Primary care and social services Developing new partnerships for older people By Kirstein Rummery and Caroline Glendinning Radcliffe Medical Press 114 pages £15.95

It is a measure of the speed with which primary care is changing that this account of relationships between social services and primary care already reads like history. It is not that the authors delve deep into the annals of social policy.On the contrary, much of their analysis focuses on developments that took place in the mid to late 1990s, when experiments in joint commissioning between primary and social care organisations took place.

Experiences gained in these early partnerships, together with those acquired through more long-established joint working on the front line between GPs, social workers and community nurses, are reviewed for evidence of what is known to have worked well or failed. While there is a commendable attempt to make sense of different approaches adopted in commissioning and providing services for older people, the evidence predates the advent of primary care groups and primary care trusts.

Does this matter? Not as far as the authors are concerned. They clearly believe that people involved in present-day partnerships can learn a great deal from these early experiences.

They hope their book will 'assist health and social care organisations and professionals to develop new ways of working together, in order to deliver more effective and efficient services to older people with complex needs'. Certainly, the models they examine are relevant to current developments in primary health and social care, encompassing early efforts to create quasi-single commissioning agencies, integrated primary health and social work teams, practice-based care management and social work attachments to general practice.

Furthermore, many of the difficulties encountered then continue today, including problems around boundary coterminosity, continuing organisational change and professional isolation. Drawing on these early experiences, the authors summarise the lessons that have emerged, highlighting success factors and barriers to collaboration.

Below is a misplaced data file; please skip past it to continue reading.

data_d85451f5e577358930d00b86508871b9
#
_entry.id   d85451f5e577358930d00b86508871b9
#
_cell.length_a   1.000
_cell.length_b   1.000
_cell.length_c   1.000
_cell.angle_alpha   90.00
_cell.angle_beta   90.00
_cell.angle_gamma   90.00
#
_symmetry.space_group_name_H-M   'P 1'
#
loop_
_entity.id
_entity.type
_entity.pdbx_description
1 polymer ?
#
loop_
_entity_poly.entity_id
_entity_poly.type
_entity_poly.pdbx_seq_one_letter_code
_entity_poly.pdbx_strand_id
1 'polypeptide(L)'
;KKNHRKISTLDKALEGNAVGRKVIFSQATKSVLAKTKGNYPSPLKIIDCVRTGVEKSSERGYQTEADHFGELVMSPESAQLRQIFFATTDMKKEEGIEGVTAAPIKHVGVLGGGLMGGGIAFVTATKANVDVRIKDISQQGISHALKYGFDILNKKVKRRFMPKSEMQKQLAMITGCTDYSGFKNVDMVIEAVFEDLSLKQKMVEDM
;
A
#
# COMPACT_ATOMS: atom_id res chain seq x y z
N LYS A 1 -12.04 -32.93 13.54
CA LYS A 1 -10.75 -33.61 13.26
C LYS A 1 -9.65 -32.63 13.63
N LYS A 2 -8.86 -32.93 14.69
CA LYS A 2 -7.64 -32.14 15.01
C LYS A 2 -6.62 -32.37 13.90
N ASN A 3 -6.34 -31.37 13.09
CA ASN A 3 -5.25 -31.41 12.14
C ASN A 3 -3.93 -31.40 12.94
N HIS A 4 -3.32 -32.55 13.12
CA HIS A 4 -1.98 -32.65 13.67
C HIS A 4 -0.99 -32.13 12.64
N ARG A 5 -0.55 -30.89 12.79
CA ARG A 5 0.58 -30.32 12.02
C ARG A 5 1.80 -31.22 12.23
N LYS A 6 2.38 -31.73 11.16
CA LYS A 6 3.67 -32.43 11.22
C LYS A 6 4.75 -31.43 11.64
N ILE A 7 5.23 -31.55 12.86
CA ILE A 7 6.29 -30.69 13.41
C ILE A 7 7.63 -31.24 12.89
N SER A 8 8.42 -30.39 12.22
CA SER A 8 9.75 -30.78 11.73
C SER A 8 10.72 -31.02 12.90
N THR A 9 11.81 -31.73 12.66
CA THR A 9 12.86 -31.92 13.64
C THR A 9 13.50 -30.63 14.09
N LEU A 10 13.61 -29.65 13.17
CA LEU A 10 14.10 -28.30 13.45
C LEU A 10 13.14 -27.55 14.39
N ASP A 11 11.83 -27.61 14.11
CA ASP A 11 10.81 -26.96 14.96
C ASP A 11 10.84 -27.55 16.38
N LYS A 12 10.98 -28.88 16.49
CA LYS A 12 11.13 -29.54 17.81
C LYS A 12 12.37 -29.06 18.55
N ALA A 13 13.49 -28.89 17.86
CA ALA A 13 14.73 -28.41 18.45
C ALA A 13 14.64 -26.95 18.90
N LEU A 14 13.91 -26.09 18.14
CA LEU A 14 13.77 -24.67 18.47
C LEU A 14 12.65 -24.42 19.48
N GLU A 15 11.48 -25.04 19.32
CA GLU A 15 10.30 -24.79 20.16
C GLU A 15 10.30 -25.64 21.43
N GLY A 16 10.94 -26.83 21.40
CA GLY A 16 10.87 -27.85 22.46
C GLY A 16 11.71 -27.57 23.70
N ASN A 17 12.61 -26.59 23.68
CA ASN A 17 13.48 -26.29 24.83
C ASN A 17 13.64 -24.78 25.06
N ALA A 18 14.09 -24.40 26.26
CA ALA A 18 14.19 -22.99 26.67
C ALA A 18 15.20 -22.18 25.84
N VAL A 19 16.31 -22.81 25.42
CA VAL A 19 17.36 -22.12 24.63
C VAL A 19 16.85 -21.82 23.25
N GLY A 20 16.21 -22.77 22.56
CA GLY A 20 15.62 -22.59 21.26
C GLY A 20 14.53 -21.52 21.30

What is clear is that all kinds of dangers lie ahead, and the errors of the past could well be repeated. Most of the primary care players come with little knowledge of social care and little experience of joint working.

However, primary care partnerships have the advantage of new opportunities, such as those offered by the Health Act flexibilities and the availability of partnership and prevention grants.

These new incentives lead the authors to be upbeat about the prospects for future partnerships. They make no suggestion that it is time to give up onpartnership by, for instance, enabling PCTs to take over responsibility for commissioning social care for older people. Indeed, they indicate that few would be ready to take on that task, given evidence about the state of readiness among primary care practitioners to embark upon strategic commissioning and service development.

As it reflects on the past and speculates on the future, this book should assist those who are facing a steep learning curve. At times, the lessons learned about successful partnerships sound like pretty basic stuff, especially where it is pointed out that joint schemes need to be carefully planned and that commitment from both sides is needed.

This may be a turn-off for partnership enthusiasts who are already steaming ahead with ambitious plans for the future. At the same time, this approach may be valued by the more cautious, who are still feeling their way.

Perhaps the basic ingredients of successful partnership still need to be spelt out for newcomers to joint working. If so, this shows how far we have to go to make primary care partnerships work.